Mayor Jim Kenney started his second term last January with a promise to expand street sweeping to every Philadelphia neighborhood by 2023. Then the pandemic hit.
Now the administration is resuming plans to expand the program — but it won’t be citywide by the end of the mayor’s term in 2023. The administration blames the pandemic for coming up short on that campaign promise.
“The intervening 18 months of global pandemic and significant financial deficits have delayed that rollout,” city spokesperson Joy Huertas said.
Resuming citywide street sweeping was one of Kenney’s campaign promises when he first ran for mayor in 2015. He started a pilot sweeping program in 2019, and some of those routes resumed this spring. The Streets Department is planning to announce a further expansion this summer.
Details haven’t yet been released, but the city’s five-year spending plan approved last month includes $62 million for street sweeping.
Here’s what you need to know.
What street sweeping is happening now?
After going on hiatus in 2020, neighborhood sweeping resumed this April. The city’s sweeping season typically runs from April through November.
The Streets Department is “intermittently” sweeping three of the six pilot routes that ran in 2019, along with 26 routes on commercial corridors, department spokesperson Keisha McCarty-Skelton said.
The current neighborhood routes are in Kensington, South Philadelphia, and Strawberry Mansion.
When and where will street sweeping expand?
The city could launch an expanded pilot program by late summer, Streets Department spokesperson Crystal Jacobs said.
“The department is determining the most efficient and feasible means for expanding the program now that the funding has been restored,” Jacobs said.
Kenney said in his April budget address that the expansion will “focus on Black and brown communities that are often hit the hardest by illegal dumping.”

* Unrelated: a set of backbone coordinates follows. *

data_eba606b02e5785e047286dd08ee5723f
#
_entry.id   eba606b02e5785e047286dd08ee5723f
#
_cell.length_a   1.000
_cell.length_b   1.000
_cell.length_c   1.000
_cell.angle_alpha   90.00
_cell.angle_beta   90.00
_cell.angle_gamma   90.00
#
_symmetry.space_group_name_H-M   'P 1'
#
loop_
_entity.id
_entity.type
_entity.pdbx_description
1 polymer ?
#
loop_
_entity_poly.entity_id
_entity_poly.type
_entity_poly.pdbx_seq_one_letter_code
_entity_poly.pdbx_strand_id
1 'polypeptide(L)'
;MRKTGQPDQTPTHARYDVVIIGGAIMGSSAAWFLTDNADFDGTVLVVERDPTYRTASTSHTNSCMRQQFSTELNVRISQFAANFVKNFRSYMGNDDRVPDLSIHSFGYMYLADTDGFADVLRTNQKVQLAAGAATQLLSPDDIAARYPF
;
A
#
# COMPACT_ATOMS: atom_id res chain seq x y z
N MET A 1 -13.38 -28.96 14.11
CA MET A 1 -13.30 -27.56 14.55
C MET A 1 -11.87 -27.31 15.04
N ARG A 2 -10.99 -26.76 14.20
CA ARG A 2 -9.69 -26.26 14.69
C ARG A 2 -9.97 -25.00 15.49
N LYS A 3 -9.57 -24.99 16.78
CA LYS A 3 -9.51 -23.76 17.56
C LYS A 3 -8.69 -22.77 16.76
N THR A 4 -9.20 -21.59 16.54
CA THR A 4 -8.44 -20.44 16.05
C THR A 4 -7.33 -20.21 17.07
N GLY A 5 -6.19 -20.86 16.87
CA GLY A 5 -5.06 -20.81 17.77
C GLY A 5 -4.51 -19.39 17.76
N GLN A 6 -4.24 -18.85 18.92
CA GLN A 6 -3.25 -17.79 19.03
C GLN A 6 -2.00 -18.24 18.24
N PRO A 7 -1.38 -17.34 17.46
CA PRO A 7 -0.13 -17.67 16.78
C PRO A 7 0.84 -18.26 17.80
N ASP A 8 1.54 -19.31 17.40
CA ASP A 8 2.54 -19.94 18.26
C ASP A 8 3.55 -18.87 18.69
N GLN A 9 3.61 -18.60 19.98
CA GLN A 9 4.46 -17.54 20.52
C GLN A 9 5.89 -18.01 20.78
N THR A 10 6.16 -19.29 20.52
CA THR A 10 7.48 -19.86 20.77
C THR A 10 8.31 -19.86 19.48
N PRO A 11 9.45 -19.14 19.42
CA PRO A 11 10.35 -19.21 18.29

Will I have to move my car?
Yes, cars will need to be moved for the expanded sweeping program. Kenney warned residents about that in his budget address — as he had before the pandemic.
But not everyone will need to move their cars on street sweeping days.
McCarty-Skelton said “some of the routes” will involve parking restrictions. The department will use alternate-side parking, a system in which cars have to move off just one side of the street at a time.
“The city’s densely populated neighborhoods present challenges when relocating vehicles,” McCarty-Skelton said. “Therefore, alternate street parking will be selected based on the size and density of each block.”
Will the city still use leaf blowers for sweeping?
The leaf blowers the city rolled out in 2019 — to move trash without requiring residents to move cars — are here to stay. McCarty-Skelton said they won’t be used on every route.
“They are an effective tool when clearing debris from sidewalks and on small streets that can’t fit any size broom,” she said.
The 2019 pilot program relied on leaf blowers to move trash and debris from around cars into the middle of the street, where a sweeping truck picked it up.
That approach drew criticism from some, who said it simply kicked up dust and dirt into the air. But the city’s survey of residents who lived in the pilot neighborhoods found 92% of residents supported the use of the backpack blowers. That survey also found 91% of residents were willing to move cars to help sweeping trucks access curbside litter.
What kinds of street sweepers will be used?
The city purchased new equipment last year in preparation for an expanded sweeping program.
That equipment includes mechanical broom sweeping trucks — both large and small ones to fit down different streets — backpack leaf blowers, sidewalk sweepers, and push brooms.
McCarty-Skelton said the city made those purchases before the pandemic halted its plans.
Why has it taken this long for Philly to expand street sweeping?
The sweeping pilot program didn’t start until 2019, shortly before Kenney’s primary election for a second term.
Philadelphia used to have a more robust sweeping program, but it was canceled in the early 2000s. Politicians have long blamed parking issues and residents’ resistance to moving cars for the city’s lack of sweeping.
Since then, Philadelphia has been the only major U.S. city without a citywide street sweeping program.
Kenney vowed in his January 2020 inaugural address that he would change that by the end of his second term.
He told reporters after the inauguration ceremony that if people move cars in New York, they can do so in Philadelphia.
“If you don’t want to move your car,” he said, “tough.”